“Shut up!” he heard someone shouting from Mr. Scraps’s courtyard.
“Robby!” He wanted to cry, he was so happy to hear his friend again. But his eyes refused to make tears, and so he grinned madly instead when he saw the cat.
“Arry!” cried Robby, as he looked up from the bird he was ripping into. His eyes glowed with an unnatural golden light that Arry assumed was due to the strange way his own eyes were seeing things now.
Casually, Robby tossed aside the limp little carcass he had been nibbling on and bounded up between the table and chairs. Arry noticed a row of very unhappy looking nightingales sitting on the back fence of the courtyard, but at that moment, it didn’t seem important enough to mention.
“Oh, Robby!” Arry crouched down and scratched the purring tabby behind an ear. “I was so worried. I thought you might be dead.”
“Not a chance,” replied Robby, leaning his head into the scratch. “And besides, I told you you’d be lost without me, didn’t I?”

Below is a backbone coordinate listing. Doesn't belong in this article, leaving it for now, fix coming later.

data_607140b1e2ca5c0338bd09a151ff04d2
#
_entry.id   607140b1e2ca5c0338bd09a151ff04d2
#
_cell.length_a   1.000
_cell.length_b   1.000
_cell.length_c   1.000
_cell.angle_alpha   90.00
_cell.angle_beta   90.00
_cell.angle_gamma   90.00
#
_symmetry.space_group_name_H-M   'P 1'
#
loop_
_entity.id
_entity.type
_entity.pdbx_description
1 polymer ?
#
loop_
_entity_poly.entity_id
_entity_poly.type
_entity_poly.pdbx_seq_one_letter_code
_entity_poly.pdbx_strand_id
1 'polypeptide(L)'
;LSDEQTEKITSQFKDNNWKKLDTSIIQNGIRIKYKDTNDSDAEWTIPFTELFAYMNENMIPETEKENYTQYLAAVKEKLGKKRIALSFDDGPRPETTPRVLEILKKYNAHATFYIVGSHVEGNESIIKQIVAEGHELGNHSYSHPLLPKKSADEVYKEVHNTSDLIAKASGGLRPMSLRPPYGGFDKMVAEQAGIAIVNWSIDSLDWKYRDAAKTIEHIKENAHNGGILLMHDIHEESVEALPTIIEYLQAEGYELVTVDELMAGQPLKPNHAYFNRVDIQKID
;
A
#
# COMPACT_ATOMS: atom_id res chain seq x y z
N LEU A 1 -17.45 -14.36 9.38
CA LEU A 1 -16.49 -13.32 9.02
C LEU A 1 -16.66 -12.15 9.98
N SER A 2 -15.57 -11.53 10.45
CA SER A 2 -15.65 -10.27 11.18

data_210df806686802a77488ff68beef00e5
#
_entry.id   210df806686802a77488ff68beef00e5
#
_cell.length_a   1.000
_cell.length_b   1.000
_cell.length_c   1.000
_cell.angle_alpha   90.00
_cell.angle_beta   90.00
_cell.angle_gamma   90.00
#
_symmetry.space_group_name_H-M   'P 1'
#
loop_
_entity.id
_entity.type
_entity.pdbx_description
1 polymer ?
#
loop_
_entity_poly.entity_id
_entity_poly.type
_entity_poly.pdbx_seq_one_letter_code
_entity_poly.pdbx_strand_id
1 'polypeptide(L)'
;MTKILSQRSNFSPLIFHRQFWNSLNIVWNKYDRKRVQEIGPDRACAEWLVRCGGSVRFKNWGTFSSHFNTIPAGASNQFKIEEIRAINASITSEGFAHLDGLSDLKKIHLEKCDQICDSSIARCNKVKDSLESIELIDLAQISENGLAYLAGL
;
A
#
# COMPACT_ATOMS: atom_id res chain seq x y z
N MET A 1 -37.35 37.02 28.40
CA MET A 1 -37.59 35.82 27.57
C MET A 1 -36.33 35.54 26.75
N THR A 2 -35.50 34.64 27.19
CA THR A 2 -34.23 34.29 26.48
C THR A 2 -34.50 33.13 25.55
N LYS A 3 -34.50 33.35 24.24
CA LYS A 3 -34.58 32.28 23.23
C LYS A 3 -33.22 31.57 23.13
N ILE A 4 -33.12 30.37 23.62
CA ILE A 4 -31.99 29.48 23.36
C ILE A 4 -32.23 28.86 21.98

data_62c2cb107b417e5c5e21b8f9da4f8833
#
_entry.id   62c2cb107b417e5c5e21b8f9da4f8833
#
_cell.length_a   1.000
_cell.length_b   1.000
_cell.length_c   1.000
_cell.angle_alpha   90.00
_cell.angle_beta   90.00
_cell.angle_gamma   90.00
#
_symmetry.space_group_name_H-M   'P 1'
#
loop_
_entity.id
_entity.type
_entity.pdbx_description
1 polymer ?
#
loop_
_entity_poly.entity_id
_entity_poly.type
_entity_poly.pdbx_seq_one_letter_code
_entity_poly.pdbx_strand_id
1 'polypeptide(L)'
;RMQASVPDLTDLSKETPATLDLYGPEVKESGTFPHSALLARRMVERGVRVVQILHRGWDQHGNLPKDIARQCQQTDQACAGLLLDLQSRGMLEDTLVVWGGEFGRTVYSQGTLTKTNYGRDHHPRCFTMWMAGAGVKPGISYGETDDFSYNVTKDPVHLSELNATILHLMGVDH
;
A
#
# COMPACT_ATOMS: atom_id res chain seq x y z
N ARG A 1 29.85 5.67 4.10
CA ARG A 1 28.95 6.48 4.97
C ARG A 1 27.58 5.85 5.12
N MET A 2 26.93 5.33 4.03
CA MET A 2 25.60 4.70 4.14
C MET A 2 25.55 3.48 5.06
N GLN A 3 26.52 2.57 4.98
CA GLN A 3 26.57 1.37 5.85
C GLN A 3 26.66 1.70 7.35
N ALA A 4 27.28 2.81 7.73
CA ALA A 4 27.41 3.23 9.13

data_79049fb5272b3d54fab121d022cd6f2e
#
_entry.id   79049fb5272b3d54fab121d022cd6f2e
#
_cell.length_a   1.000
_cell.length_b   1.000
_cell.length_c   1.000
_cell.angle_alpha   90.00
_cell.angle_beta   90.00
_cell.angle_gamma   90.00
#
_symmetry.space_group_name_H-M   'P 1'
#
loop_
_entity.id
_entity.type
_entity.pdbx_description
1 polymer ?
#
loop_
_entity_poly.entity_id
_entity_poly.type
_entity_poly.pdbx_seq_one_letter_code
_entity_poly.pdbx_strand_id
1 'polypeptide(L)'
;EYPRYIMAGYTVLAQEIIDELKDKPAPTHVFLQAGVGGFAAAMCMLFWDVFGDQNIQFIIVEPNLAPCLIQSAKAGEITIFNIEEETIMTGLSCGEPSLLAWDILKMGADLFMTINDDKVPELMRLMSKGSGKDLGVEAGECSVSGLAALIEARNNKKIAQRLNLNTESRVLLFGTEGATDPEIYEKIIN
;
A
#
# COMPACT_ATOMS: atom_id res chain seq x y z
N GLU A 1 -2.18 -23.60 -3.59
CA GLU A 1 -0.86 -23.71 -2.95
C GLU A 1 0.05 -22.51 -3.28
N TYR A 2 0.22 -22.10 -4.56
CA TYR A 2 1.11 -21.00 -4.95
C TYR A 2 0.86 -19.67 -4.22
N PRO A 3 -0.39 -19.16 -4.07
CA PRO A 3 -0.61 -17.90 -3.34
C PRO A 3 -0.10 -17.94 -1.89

“Yes, you did.” Arry laughed and then stood up to have a proper look at the courtyard. As he gazed in wonder at the softly glowing wisteria coiled through the overhead lattices, he realized he could still hear the angels singing. “Can you hear that?” he asked Robby, who had wandered back to continue feasting on the dead bird.
“Hear what?” he replied absently.
“The singing.” It was growing louder, and, although still beautiful, some of its notes were beginning to sound dark and sinister. “Robby?”
Arry had already seen so many strange and wonderful things, he wasn’t entirely surprised by what he saw next. The nightingales no longer sat on the back fence, and he only just caught a glimpse as the last one shivered and shuddered, lifted up its spindly little bird leg, and placed a heavy paw upon the ground. A rumble like thunder rolled ominously through the courtyard, scattering the fireflies, as six enormous lions bared their fangs and scowled at Robby, licking their chops as they began to advance.